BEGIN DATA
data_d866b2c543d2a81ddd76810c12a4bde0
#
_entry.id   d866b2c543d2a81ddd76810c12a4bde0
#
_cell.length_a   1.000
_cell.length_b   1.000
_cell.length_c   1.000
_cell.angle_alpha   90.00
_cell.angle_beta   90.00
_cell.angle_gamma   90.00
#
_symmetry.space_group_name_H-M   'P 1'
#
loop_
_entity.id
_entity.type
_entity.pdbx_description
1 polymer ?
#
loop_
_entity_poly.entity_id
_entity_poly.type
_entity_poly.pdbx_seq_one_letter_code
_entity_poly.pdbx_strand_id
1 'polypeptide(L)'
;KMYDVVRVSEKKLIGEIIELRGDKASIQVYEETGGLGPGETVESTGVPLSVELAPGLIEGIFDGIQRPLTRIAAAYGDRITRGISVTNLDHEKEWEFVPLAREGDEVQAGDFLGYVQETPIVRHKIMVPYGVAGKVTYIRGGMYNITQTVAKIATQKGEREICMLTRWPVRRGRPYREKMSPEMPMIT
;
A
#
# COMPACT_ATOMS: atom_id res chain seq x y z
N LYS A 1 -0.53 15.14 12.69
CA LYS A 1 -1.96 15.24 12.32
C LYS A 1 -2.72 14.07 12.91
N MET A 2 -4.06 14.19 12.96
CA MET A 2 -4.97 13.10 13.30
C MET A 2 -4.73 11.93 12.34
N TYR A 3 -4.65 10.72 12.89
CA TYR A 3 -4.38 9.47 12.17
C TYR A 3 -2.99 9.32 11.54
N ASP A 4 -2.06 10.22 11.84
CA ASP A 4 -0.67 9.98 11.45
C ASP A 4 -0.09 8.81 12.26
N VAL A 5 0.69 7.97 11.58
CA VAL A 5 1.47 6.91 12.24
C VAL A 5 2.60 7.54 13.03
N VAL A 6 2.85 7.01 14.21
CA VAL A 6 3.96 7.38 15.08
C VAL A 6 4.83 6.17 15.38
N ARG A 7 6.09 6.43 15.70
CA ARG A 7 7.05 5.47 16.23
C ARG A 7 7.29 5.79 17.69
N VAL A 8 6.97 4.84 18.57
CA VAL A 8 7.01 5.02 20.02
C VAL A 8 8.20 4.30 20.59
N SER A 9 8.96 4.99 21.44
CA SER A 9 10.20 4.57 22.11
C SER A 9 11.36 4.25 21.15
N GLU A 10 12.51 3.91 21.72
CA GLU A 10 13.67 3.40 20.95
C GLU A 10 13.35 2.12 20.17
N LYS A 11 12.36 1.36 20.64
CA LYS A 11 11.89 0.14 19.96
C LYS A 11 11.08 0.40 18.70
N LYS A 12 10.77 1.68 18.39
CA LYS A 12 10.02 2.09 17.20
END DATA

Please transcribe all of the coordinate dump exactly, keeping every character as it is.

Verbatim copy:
data_d866b2c543d2a81ddd76810c12a4bde0
#
_entry.id   d866b2c543d2a81ddd76810c12a4bde0
#
_cell.length_a   1.000
_cell.length_b   1.000
_cell.length_c   1.000
_cell.angle_alpha   90.00
_cell.angle_beta   90.00
_cell.angle_gamma   90.00
#
_symmetry.space_group_name_H-M   'P 1'
#
loop_
_entity.id
_entity.type
_entity.pdbx_description
1 polymer ?
#
loop_
_entity_poly.entity_id
_entity_poly.type
_entity_poly.pdbx_seq_one_letter_code
_entity_poly.pdbx_strand_id
1 'polypeptide(L)'
;KMYDVVRVSEKKLIGEIIELRGDKASIQVYEETGGLGPGETVESTGVPLSVELAPGLIEGIFDGIQRPLTRIAAAYGDRITRGISVTNLDHEKEWEFVPLAREGDEVQAGDFLGYVQETPIVRHKIMVPYGVAGKVTYIRGGMYNITQTVAKIATQKGEREICMLTRWPVRRGRPYREKMSPEMPMIT
;
A
#
# COMPACT_ATOMS: atom_id res chain seq x y z
N LYS A 1 -0.53 15.14 12.69
CA LYS A 1 -1.96 15.24 12.32
C LYS A 1 -2.72 14.07 12.91
N MET A 2 -4.06 14.19 12.96
CA MET A 2 -4.97 13.10 13.30
C MET A 2 -4.73 11.93 12.34
N TYR A 3 -4.65 10.72 12.89
CA TYR A 3 -4.38 9.47 12.17
C TYR A 3 -2.99 9.32 11.54
N ASP A 4 -2.06 10.22 11.84
CA ASP A 4 -0.67 9.98 11.45
C ASP A 4 -0.09 8.81 12.26
N VAL A 5 0.69 7.97 11.58
CA VAL A 5 1.47 6.91 12.24
C VAL A 5 2.60 7.54 13.03
N VAL A 6 2.85 7.01 14.21
CA VAL A 6 3.96 7.38 15.08
C VAL A 6 4.83 6.17 15.38
N ARG A 7 6.09 6.43 15.70
CA ARG A 7 7.05 5.47 16.23
C ARG A 7 7.29 5.79 17.69
N VAL A 8 6.97 4.84 18.57
CA VAL A 8 7.01 5.02 20.02
C VAL A 8 8.20 4.30 20.59
N SER A 9 8.96 4.99 21.44
CA SER A 9 10.20 4.57 22.11
C SER A 9 11.36 4.25 21.15
N GLU A 10 12.51 3.91 21.72
CA GLU A 10 13.67 3.40 20.95
C GLU A 10 13.35 2.12 20.17
N LYS A 11 12.36 1.36 20.64
CA LYS A 11 11.89 0.14 19.96
C LYS A 11 11.08 0.40 18.70
N LYS A 12 10.77 1.68 18.39
CA LYS A 12 10.02 2.09 17.20